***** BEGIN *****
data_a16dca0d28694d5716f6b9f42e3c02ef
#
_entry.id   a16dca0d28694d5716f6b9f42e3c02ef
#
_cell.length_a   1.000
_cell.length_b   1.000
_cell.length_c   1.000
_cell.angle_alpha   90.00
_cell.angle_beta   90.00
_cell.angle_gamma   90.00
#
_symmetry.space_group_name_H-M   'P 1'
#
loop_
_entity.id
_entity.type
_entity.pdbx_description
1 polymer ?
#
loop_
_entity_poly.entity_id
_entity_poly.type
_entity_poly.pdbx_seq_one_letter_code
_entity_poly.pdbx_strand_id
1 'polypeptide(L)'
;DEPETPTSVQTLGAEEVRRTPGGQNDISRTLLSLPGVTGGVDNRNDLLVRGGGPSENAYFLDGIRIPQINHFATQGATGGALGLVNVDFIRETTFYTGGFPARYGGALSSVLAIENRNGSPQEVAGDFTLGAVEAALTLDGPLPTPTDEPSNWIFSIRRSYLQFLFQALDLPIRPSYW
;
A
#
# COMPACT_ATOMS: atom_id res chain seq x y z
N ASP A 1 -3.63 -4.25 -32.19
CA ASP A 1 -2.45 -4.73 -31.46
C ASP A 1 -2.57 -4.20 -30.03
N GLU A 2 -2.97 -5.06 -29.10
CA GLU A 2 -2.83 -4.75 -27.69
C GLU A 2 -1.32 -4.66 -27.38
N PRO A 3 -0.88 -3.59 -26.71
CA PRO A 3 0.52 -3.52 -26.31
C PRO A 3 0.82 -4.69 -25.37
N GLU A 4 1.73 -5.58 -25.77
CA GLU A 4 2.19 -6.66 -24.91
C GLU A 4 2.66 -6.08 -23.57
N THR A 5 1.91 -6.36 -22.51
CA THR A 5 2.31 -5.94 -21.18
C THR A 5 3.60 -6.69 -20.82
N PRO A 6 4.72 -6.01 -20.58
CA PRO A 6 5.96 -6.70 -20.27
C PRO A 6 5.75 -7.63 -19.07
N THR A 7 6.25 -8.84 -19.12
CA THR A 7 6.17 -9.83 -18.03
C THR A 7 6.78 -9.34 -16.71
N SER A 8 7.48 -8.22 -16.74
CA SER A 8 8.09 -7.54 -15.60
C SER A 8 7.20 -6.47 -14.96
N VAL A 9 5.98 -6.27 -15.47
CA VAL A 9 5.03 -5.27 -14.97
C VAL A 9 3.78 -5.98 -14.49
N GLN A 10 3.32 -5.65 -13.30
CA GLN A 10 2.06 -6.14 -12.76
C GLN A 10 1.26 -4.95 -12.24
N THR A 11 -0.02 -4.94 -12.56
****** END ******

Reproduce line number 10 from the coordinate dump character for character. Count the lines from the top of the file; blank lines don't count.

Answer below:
_cell.angle_gamma   90.00